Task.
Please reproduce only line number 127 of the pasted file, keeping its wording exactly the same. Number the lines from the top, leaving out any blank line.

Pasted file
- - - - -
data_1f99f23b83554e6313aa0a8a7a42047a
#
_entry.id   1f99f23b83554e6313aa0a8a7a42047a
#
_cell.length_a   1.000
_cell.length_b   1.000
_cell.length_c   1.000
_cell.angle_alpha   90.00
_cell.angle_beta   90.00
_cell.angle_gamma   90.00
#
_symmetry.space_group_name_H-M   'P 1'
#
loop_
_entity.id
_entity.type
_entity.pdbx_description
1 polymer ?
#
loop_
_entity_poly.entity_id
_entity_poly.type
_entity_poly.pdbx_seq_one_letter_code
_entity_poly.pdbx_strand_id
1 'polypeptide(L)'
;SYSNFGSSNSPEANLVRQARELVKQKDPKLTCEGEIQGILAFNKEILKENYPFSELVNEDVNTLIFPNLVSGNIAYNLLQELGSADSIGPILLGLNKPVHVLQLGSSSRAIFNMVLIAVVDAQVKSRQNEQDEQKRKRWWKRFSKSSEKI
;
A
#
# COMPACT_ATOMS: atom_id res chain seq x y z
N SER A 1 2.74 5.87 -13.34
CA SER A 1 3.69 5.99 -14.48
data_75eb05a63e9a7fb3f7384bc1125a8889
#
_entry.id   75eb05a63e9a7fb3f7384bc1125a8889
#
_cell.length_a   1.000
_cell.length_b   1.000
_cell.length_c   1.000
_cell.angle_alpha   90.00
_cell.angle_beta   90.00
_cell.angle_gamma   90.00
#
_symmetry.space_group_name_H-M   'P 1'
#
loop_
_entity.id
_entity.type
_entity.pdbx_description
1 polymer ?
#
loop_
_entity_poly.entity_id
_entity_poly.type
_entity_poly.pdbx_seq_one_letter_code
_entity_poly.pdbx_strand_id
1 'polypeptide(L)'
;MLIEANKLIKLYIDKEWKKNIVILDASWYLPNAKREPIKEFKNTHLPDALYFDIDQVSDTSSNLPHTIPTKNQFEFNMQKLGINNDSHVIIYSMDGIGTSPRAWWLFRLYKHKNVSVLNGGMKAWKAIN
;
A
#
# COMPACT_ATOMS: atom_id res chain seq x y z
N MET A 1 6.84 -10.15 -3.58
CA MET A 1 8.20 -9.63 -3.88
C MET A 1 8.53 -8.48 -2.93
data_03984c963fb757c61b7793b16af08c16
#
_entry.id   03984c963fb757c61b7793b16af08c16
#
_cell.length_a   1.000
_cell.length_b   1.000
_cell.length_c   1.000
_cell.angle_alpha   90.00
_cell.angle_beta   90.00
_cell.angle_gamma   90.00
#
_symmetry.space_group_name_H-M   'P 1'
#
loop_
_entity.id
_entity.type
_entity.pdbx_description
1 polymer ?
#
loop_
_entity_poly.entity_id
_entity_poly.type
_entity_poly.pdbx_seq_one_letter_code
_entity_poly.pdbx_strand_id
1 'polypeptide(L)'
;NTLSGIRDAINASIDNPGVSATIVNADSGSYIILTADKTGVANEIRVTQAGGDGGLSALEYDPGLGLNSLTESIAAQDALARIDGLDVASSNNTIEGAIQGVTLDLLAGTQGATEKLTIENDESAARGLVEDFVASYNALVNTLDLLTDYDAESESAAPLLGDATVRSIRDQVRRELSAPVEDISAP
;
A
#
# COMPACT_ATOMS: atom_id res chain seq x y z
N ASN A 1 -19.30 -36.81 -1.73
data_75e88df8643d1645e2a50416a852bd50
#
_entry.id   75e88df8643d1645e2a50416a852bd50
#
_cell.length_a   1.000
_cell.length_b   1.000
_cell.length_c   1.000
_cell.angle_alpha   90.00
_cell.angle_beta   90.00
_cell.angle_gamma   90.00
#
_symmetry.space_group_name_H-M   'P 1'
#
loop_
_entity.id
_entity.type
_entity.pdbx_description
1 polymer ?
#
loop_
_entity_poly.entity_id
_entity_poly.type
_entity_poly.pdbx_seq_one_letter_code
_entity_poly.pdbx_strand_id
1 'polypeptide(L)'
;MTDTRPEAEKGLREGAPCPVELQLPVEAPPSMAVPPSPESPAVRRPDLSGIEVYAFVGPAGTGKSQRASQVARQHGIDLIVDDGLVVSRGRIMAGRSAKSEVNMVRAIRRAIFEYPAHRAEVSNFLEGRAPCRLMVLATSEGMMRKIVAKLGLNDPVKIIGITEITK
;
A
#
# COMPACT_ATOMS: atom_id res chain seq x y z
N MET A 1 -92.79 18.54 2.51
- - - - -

N MET A 1 -92.79 18.54 2.51